Monday, April 29, 2019

Desire of Vastness

Read "Desire of Vastness" at The Eldritch Dark:

This sonnet by Clark Ashton Smith (CAS) does a wonderful job of articulating the vast scope of the writer's imagination, and making obvious why his outlook and artistic concerns are so often described as "cosmic".

The noticeable use of internal rhyming within individual lines works very well in "Desire of Vastness", and in this example the internal rhyme is continued to a following line:

What central sea with plume-plucked midnight strewn,
Plangent to what enormous plenilune

What interests me even more is that this poem is another example where CAS made changes between the original appearance (in Ebony and Crystal (1922)) and the later publication in his career-spanning Selected Poems (1971).  In the original publication, the second stanza begins:

The brazen comprehension of the waste,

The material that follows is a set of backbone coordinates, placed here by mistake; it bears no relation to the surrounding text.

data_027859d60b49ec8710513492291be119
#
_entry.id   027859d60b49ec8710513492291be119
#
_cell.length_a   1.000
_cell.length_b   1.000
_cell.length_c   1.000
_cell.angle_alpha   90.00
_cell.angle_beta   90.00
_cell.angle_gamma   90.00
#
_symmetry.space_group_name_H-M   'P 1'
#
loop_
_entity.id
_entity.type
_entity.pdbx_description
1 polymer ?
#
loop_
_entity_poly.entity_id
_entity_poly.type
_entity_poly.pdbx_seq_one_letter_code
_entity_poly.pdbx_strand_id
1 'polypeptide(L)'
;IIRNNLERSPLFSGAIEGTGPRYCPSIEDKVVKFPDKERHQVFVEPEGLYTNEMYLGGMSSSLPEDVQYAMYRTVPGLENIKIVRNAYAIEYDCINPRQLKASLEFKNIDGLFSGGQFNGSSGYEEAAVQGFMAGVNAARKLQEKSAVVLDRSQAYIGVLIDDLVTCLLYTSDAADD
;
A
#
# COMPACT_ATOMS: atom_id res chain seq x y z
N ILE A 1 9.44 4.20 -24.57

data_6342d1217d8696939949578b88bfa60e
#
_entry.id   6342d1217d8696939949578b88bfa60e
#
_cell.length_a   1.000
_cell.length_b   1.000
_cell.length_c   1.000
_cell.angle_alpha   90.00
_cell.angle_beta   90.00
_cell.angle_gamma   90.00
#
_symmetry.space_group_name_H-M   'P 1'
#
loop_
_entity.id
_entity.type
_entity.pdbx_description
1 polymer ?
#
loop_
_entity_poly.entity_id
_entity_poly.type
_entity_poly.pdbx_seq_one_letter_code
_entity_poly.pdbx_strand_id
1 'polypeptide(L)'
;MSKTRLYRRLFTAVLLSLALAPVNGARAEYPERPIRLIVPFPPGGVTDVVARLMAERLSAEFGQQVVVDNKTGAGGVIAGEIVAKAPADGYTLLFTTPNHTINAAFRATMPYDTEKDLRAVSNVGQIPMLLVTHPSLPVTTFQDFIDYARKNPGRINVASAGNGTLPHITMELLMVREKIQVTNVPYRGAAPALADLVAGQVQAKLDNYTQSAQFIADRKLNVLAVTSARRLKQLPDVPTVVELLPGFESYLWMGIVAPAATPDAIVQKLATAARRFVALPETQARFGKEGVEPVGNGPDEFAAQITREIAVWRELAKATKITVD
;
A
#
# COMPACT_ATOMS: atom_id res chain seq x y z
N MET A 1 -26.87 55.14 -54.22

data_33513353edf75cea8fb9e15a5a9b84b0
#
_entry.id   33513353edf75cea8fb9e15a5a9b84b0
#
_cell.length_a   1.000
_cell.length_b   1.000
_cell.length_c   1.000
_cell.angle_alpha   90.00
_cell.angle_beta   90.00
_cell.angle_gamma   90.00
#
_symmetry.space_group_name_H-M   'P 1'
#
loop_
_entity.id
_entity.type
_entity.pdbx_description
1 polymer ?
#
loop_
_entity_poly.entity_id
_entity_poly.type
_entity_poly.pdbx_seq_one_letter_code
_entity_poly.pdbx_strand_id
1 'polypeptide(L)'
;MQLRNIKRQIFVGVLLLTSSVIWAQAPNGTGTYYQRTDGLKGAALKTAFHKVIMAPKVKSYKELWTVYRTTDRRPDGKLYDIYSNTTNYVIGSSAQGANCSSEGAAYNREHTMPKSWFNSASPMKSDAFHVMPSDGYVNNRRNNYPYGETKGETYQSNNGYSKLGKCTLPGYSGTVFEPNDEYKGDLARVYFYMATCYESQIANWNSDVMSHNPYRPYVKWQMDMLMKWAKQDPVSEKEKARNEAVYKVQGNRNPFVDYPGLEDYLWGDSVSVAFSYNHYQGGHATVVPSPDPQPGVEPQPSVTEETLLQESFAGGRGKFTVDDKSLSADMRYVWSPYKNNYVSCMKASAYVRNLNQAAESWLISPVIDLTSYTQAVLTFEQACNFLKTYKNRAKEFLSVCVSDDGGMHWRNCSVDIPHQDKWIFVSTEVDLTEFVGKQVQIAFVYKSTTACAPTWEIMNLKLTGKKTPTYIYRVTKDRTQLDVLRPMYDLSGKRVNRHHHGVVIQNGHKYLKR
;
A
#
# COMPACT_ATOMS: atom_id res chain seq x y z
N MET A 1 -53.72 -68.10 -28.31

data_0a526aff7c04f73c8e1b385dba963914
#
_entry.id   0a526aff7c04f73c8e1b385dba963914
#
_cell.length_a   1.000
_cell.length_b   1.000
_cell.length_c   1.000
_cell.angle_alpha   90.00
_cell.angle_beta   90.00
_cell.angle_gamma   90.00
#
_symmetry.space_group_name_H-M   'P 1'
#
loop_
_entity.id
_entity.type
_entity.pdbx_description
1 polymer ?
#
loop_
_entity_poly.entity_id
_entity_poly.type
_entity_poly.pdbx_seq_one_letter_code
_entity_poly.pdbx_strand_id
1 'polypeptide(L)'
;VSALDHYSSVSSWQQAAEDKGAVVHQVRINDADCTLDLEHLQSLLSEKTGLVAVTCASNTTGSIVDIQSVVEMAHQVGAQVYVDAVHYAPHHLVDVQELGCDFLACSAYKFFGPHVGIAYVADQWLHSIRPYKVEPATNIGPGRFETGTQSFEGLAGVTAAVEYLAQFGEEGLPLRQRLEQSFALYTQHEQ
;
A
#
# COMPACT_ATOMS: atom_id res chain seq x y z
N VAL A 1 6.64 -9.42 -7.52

The waste inclusion of the brazen sky--

In those two lines, CAS uses creates interesting effects with the repetition of the words "brazen" and "waste".  However, those same lines were changed to:

The brazen empire of the bournless waste,
The unstayed dominions of the brazen sky—

The revised version of the first line strikes me as much more powerful, replacing the awkward and unpoetic word "comprehension" with the striking phrase "the bournless waste".  Likewise, in the second line the vague phrase "waste inclusion" gives way to "unstayed dominions", a much more concrete and musical phrase.

Being able to compare early and later versions of poems by CAS is valuable, since it allows the reader a glimpse into the author's evolving sense of craft.  I have quite a few different editions of the poems of CAS, and I can't say I regret a single purchase!  

No comments:

Post a Comment